For most career-oriented individuals, career pathing and progression is constantly on the forefront of the mind.
Perhaps you’re doing what you need to do, but you’re still being halted in your progression. Let’s face it: you can’t be fully present in 100 projects at once, while expertly maneuvering through your career jungle gym and maintaining some semblance of a balanced life.
What if you had an advocate out there, talking on your behalf, promoting your skills and benefits in front of the most crucial influencers of your career, while you’re not there? That’s what sponsorship is all about.
The New York Times charismatically describes sponsors as individuals that advocate on their protégés’ behalf, connecting them to important players and assignments.
The article also defines how a sponsor can significantly impact one’s career, especially a woman’s, by:
Like with most things, there is risk in starting a relationship with a sponsor. It is a two-way street paved with trust.
If you have a sponsor that commits to you, you need to reciprocate with a promise of delivering exceptional performance. You need to depend on each other, be each other’s champions.
As a personal benefactor of a sponsor, both early on in my career and currently, I have seen how powerful this relationship can be and what it can bring to your career: recognition, advancement, empowerment, fulfillment, and arguably most important, the desire to pay it forward.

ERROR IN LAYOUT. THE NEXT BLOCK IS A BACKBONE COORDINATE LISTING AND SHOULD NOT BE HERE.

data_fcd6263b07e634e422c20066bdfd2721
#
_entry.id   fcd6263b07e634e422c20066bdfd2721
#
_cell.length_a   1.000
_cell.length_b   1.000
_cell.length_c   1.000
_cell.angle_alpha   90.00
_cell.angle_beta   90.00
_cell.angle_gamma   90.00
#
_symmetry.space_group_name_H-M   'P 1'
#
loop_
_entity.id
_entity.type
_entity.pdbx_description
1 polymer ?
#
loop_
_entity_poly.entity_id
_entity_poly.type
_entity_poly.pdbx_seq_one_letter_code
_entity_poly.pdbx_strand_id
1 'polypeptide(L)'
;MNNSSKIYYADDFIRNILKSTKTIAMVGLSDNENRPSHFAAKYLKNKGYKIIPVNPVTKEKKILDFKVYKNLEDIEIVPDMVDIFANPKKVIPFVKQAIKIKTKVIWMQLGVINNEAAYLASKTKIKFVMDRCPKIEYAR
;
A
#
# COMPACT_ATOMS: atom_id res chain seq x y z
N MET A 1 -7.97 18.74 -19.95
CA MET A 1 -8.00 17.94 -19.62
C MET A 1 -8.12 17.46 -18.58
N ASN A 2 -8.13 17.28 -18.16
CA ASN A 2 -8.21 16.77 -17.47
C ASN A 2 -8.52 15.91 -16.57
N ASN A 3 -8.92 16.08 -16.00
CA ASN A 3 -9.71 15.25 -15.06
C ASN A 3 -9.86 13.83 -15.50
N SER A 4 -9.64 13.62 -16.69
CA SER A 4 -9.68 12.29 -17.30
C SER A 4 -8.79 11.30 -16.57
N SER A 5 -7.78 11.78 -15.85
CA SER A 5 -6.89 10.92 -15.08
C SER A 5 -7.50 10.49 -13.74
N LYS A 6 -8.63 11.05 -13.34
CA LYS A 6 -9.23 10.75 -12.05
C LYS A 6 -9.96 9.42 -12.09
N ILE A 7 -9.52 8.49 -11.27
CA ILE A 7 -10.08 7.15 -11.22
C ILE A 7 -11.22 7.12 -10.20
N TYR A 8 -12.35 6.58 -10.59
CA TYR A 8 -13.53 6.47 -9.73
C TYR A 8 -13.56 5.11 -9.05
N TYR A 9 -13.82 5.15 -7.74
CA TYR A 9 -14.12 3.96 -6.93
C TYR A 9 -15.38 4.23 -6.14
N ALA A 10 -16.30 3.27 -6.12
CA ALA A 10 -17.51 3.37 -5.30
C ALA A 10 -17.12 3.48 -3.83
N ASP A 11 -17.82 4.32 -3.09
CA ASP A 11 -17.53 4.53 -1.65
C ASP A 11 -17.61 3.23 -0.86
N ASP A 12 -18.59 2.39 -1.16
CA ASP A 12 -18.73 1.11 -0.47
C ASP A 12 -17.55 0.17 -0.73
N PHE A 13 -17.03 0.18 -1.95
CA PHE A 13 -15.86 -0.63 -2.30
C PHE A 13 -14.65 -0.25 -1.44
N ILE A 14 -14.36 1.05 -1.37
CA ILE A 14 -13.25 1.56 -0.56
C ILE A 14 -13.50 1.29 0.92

Now it’s your turn. Take a risk on someone that embodies the values and shows signs of a future leader. Help create a culture of promoting one another, elevating those around you who deserve the chance to be seen, heard, and respected. Be a platform for those who aren’t quite there yet but are certainly on their way.
So I challenge you, who is in your corner? Better yet, who will you champion?
About the Author Deena Rini
Deena is the Practice Leader for Oswald Financial, Inc. She is responsible to drive revenue growth and profitability by maximizing client retention and effectively allocating resources to secure and support new business. She earned her Masters of Business Administration at John Carroll University with honors in 2011. Ms. Rini earned her Bachelor of Sciences degree in Mathematics and Business from Muskingum University. She has also continued her education by completing executive education courses at the Weatherhead School of Management at Case Western Reserve University throughout her tenure with Oswald.
The Oswald Women’s Leadership Council, developed in 2013 to inspire females at all levels to empower, develop and advance, has focused its 2017 education efforts around Empowerment, including Women’s Leadership 2017: 10 Paths Toward Empowerment in Your Work and Life. Read earlier articles from the Council on its web page.
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